I’m on several social networks and use slightly different policies for deciding who I connect with in each. This will explain why I did or didn’t accept your request, follow you back, friend you, or whatever verb you’re expecting, and what kind of content you’re likely to see from me in that space.
Twitter: If you follow me, I look at your profile. Reasons I won’t follow you back include seeing any or all of the following, which are just my preferences (so it's not you, it's me):
- No bio.
- No tweets.
- Tweets that reflect only a desire to sell me something that doesn’t interest me.
- Most of your tweets tell me what you're doing moment to moment, including when you get up in the morning, what you had for breakfast/lunch/dinner, and when you went to bed. A few of these, sure--I do a few myself. Blow-by-blow daily itineraries--not so much.
- You don't appear to share much in the way of information or resources. If I had my way, the Twitter prompt would read, "What are you sharing?" I'm more apt to follow someone when a certain percentage of tweets contains something interesting-looking: a blog, a news item, a site that does something cool, fun, or useful.
- Page after page of @ messages without general tweets to all. I appreciate a mix of @ conversations and general "y'all come!" comments and questions--goes along with the sharing mentality I appreciate. If all your tweets are interactions with individuals, I don't feel as welcome, somehow.
- No @ messages at all. So you're not in any direct conversations at all; you're broadcasting.
- No interests in common from my perspective. You may be interested in some topic(s) that I tweet about, while the reverse may not be true. I’m not looking to build a huge following, and if you unfollow me it’s no big deal—you’re just changing the channel.
If you choose to follow me, I really appreciate it if you send me an @ message to tell me why, or what interests you in my tweetstream. I do that for people I follow to establish an initial connection.
Why I’m on Twitter: For me, the point of Twitter is learning and conversing. I typically follow people with interest or expertise in the same things I tweet about: social media, communications, PR, higher education, bike commuting, active transportation, public policy, government, urban planning, health care, environment, the nonprofit sector, and my geographic region of Spokane/Inland Northwest.
Facebook: This is the most “closed” of my social network spaces. If you send me a friend request, I will only accept it if I know you personally. Even if we have common interests, or have a connection through a project I’m involved with such as Bike to Work Spokane, that doesn’t mean I’ll friend you.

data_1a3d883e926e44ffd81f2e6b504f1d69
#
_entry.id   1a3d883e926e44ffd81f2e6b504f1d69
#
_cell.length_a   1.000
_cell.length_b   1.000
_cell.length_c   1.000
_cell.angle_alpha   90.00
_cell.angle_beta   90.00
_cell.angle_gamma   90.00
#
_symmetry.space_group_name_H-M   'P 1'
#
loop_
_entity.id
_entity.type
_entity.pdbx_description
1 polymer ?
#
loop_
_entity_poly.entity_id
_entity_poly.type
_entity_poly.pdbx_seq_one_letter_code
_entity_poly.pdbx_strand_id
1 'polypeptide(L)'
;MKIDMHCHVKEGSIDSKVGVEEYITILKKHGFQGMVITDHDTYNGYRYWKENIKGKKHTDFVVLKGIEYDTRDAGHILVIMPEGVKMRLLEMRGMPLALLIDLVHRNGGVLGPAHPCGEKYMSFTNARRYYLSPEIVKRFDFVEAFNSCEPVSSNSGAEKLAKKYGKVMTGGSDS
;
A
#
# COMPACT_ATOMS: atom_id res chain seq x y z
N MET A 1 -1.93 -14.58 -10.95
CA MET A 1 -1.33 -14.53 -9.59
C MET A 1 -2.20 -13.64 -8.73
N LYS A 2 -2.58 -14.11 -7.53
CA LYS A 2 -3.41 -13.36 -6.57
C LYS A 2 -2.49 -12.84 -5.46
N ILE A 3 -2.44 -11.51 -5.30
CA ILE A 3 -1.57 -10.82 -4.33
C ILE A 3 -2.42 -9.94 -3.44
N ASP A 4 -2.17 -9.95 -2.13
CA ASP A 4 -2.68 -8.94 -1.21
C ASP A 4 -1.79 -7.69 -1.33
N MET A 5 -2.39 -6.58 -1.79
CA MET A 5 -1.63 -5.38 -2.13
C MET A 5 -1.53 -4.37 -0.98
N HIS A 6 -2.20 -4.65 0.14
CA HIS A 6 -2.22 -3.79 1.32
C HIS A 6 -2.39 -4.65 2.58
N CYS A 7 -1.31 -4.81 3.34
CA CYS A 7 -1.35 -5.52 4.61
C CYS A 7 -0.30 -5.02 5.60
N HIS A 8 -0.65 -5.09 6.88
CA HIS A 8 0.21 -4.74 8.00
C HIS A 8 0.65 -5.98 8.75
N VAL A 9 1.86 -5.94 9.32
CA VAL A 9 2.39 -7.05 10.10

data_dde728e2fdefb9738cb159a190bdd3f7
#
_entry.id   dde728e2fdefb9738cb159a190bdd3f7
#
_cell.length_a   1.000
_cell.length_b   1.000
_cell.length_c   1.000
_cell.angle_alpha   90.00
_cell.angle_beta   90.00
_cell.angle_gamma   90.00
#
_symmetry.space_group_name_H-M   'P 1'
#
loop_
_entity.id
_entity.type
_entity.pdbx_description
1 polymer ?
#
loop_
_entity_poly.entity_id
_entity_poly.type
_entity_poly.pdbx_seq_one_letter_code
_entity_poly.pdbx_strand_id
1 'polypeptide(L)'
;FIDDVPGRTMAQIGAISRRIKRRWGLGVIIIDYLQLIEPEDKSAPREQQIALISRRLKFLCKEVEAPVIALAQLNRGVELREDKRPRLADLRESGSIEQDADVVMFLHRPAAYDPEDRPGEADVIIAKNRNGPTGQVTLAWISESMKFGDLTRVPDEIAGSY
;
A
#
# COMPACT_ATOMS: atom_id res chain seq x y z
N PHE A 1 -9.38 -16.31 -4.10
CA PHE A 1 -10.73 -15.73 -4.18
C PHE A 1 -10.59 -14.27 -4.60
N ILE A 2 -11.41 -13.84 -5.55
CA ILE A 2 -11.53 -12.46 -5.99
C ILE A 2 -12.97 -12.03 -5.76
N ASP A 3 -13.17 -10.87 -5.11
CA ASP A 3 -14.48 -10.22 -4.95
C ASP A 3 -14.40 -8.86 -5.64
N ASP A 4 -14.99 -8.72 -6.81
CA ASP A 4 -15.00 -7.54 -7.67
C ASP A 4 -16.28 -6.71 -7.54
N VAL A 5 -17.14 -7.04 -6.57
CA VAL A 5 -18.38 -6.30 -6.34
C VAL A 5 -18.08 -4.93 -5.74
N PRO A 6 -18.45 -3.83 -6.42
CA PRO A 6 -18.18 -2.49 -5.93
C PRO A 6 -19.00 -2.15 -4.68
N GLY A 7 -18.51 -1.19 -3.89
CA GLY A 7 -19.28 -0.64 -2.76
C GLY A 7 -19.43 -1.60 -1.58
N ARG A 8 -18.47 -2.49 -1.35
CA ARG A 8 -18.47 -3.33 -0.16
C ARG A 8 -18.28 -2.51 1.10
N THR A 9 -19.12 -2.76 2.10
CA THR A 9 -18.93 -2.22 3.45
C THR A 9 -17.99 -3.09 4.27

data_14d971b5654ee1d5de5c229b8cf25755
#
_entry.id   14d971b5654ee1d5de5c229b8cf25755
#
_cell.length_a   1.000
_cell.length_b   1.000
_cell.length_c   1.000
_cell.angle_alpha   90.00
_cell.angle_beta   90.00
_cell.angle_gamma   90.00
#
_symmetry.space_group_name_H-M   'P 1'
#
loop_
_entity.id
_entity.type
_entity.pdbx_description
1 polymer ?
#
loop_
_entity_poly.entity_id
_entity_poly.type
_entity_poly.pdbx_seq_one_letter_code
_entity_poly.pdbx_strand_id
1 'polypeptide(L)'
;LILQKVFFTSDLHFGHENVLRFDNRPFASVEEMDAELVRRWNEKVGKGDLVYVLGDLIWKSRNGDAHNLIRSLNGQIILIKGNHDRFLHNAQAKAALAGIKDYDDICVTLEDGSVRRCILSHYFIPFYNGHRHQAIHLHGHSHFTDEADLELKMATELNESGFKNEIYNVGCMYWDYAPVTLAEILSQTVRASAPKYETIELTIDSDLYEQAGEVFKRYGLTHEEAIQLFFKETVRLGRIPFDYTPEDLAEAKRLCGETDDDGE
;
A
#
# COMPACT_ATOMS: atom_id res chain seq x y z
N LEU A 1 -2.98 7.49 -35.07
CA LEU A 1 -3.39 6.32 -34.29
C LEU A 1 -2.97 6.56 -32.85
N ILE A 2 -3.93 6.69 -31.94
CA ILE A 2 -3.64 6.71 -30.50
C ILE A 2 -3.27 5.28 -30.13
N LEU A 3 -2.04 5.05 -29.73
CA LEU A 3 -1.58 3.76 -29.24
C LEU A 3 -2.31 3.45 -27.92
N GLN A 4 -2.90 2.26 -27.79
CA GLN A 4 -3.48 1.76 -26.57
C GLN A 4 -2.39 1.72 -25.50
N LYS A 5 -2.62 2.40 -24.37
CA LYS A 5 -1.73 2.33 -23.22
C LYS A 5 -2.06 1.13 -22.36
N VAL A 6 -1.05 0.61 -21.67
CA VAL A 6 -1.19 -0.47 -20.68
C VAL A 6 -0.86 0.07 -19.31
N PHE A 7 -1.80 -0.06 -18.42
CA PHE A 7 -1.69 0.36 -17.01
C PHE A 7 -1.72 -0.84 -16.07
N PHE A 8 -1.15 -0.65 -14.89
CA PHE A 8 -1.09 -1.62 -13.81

My status updates there are fairly personal: what I’m up to, what the family’s doing, my latest blog post, with a little work stuff mixed in. I also manage the WSU Spokane page, and hope you’ll be a fan if it interests you.
LinkedIn: I will accept an invitation to connect if we have had enough interaction that I feel I know you professionally or personally. This could be direct personal contact, or through the medium of discussions on Twitter or via email that have given me some understanding of who you are.
LaunchPadINW: I’m actually still figuring this one out. I am somewhat reluctant to “friend” someone I haven’t met who actually lives in my town. For now, I’m using my Facebook policy, so I have to know you in the real world before I’ll accept your invitation on LaunchPad.
The rest of the world, outside social networks: My email is widely available, so if you want to establish a connection get in touch with me at work.
Better yet, jump into a cause that we both care about--I'm always recruiting for volunteers!
- Citizens for Spokane Schools: Election Day is March 10, 2009, for a renewal of the levy and bond funding essential to Spokane Public Schools.
- Friends of the Falls: We work to engage people directly with the Great Spokane River Gorge so they learn to love our river and work to keep it clean and accessible for generations to come. We should be constructing our whitewater feature in 2009, and your membership dollars will help us keep working on projects in the Strategic Master Plan for the gorge.
- Bike to Work Spokane: We work to promote commuting and community for Spokane cyclists. We partner with the SpokeFest Association, Bicycle Alliance of Washington, and the Spokane Bicycle Advisory Board to educate, encourage, and support bike commuters and the drivers who interact with them.
I’m always happy to build new relationships in the actual real world where we have faces, voices—you know, all three dimensions, or better yet four (being acquainted over time) :D.